Something to Lift For

June 23, 2014

Six days a week in the gym? Check.


Spent Sunday prepping meals?  Check.


Tight Dri-FIT shirts washed and ready? Check.


Preset Instagram captions and selfie ideas for my workout ready? Check.


And thus the standard male workout ritual, revealed.


Trust me; I’ve been there–290lbs, 6’1 , 22-year-old, going to the gym two times a day ( yes, you have to cut class for that ), cooking every Sunday, and generally looking like a weirdo as I roamed through college with a gallon of water in my hand. But there was an end goal; I did it for football.


I’ve since retired but I couldn’t leave it alone; I still workout consistently. I guess, once an athlete, always an athlete. But as I think about what led me, my past teammates and other men to the ‘athlete’s life,’ and can’t help but think about what keeps us there, long after the last game was played.  So I’ve been wondering,   “Why do men workout ? ”


* Looks at fellow gym rats drop their weights and stare at me in confusion; they think I’ve gone against the brotherhood.*


Here’s my theory; we don’t go this hard at the gym hard for ourselves (unless you’re a trainer and your look recruits clients ) we actually do it for everyone else. I know most men couldn’t tell you the last time they got a check-up but sure know what their one rep max is for every exercise. They may not know their girl’s favorite flower, but do know that girls like big biceps and maybe most important,  they know that nothing gets the ego going like another man platonically envying your physique—that last one alone may be enough to make sure that dudes are on the bench press line every Monday like clockwork.


Buy a Benchpress, Get the Girl Free


The name of the game is simple; the bigger the arms, the more girls like you.  My arms come at 20 inches but…that’s neither here or there.  Gents, we know that 90 percent of the things we do are for the sole purpose of attracting a member of the fairer sex and working out is no different.  If your frame makes your clothes look good,  she will want to see what it looks like when the clothes disappear. So basically, if you commit to getting your heart rate up in the gym, you increase your chances of getting your heart rate up in…ahem…other places.  This trade off seems more than fair.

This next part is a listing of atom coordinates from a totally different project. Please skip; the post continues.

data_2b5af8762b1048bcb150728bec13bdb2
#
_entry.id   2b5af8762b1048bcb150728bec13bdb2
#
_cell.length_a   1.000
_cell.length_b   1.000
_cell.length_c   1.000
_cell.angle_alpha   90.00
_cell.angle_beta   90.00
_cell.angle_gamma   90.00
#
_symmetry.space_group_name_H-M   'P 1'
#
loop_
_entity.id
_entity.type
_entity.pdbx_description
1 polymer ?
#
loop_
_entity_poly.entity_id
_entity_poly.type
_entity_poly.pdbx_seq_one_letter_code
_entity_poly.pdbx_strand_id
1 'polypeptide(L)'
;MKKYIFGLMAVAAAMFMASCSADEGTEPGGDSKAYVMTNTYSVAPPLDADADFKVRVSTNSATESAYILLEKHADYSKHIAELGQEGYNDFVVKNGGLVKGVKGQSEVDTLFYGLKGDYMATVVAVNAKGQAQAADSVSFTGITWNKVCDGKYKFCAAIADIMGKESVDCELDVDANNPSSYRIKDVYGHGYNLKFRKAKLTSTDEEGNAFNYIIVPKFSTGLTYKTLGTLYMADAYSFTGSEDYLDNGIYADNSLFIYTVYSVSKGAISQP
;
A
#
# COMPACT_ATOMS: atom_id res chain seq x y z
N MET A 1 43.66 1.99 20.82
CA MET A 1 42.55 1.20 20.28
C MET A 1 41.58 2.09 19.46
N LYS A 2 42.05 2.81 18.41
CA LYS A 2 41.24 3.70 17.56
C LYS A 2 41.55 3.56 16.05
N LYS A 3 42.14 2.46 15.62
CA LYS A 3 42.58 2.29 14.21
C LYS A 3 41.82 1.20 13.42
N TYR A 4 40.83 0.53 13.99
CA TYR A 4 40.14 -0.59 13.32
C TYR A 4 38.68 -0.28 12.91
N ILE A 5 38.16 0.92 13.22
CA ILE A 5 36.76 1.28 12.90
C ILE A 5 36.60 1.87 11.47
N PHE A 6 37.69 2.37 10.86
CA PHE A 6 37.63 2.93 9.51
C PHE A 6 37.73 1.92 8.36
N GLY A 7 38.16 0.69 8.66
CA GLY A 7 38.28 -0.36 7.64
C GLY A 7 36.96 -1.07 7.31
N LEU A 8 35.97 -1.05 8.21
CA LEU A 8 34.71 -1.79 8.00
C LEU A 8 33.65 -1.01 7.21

“Based on evolutionary principles, women seek men who will ensure that their offspring will be healthier, so this may be a case of that. But, it also may just indicate that men who are healthy on the inside are hotter on the outside, which, in our unscientific opinion, is generally true. “—Allison Becker


Now that we have a concrete reason for you to schedule a training session with me,  let’s put things into perspective; most men only workout their chests, arms and shoulders (because that’s the first thing women notice) and completely neglect everything else about fitness including the other 60 percent of their body like legs and core, nutrition, and even overall health. This approach goes back to the 80s, the era of California’s muscle beaches and cartoons depicting the muscular guy taking away the girl from the puny one. But those images have an adverse effect on Mr. Muscle Bound–he’s lost sight of what’s important. Afterall, he wonders, ‘who cares if I’m eating right, have twigs for legs , or even risk over training… because that young lady staring at me sure doesn’t.’


“I’m better than you… “


If you think ladies make a man want to work out, wait until you see the effect that male envy has on other males. You see, the alpha male (and insecure beta males) have to make sure their chest pokes out more than yours. So they ration, ‘If I bench press more than you then my level of masculinity is higher than yours.’